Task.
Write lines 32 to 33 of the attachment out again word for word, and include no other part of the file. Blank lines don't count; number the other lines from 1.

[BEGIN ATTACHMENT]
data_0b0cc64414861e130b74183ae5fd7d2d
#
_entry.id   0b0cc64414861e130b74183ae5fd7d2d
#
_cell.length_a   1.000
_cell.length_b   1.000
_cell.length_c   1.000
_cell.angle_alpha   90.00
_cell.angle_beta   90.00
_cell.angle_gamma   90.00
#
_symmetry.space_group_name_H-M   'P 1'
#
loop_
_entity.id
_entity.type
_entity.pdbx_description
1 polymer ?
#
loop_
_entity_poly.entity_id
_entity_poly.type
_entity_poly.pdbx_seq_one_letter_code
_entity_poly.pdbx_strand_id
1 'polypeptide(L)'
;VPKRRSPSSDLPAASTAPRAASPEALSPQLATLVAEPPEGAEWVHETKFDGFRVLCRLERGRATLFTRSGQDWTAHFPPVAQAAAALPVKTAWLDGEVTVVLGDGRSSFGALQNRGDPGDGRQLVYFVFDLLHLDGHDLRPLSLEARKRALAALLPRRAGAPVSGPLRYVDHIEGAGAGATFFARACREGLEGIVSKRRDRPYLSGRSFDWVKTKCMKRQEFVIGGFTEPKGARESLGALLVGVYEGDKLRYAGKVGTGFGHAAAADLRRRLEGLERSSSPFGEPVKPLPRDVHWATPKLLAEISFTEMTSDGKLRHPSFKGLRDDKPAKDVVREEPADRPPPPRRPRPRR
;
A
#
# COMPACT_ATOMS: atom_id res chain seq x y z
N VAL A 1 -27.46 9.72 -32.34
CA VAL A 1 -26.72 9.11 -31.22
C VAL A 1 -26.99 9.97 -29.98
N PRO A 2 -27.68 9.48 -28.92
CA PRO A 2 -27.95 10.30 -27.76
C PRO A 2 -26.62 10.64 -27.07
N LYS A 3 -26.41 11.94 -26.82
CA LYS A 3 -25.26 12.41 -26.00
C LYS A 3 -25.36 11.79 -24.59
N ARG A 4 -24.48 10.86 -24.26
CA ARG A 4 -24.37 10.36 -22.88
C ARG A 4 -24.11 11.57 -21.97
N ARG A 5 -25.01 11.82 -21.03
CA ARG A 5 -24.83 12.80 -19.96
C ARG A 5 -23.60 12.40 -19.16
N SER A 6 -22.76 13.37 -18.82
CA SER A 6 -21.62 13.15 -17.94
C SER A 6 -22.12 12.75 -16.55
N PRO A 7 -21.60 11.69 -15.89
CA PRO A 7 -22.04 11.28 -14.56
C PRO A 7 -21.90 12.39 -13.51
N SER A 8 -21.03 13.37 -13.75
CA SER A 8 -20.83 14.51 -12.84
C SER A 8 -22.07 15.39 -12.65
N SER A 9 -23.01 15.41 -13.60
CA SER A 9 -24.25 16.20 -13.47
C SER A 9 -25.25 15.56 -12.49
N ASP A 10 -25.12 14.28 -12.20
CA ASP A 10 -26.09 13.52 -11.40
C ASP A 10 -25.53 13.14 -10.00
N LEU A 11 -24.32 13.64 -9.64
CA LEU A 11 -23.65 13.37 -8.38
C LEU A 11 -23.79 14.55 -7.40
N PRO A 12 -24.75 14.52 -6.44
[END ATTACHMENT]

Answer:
CA VAL A 1 -26.72 9.11 -31.22
C VAL A 1 -26.99 9.97 -29.98